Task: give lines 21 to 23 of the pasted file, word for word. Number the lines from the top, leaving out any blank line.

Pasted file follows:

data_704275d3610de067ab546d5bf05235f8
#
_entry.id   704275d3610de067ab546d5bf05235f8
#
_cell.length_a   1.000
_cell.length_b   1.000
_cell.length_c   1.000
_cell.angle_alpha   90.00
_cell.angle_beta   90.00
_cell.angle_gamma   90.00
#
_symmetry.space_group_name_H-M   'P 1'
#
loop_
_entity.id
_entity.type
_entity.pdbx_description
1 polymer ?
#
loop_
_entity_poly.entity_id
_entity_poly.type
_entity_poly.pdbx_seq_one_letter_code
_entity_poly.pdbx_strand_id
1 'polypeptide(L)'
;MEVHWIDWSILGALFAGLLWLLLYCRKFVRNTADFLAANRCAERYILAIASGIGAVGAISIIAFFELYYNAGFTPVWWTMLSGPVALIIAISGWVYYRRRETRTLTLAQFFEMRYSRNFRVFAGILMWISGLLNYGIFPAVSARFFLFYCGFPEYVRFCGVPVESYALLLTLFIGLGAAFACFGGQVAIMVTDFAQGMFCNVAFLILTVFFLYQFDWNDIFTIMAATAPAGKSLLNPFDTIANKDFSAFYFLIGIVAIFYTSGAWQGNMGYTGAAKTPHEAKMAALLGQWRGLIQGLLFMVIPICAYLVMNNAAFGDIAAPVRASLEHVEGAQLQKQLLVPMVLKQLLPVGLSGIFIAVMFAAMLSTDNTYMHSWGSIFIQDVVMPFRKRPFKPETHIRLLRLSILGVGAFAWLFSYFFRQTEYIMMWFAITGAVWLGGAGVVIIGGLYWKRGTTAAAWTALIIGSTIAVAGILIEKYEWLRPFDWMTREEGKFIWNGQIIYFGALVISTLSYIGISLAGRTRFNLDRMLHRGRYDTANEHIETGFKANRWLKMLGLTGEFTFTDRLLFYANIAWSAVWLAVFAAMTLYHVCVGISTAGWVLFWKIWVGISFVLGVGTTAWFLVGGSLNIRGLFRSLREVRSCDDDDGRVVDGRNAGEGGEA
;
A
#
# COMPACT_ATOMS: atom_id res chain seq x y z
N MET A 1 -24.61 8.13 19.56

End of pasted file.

_entity_poly.entity_id
_entity_poly.type
_entity_poly.pdbx_seq_one_letter_code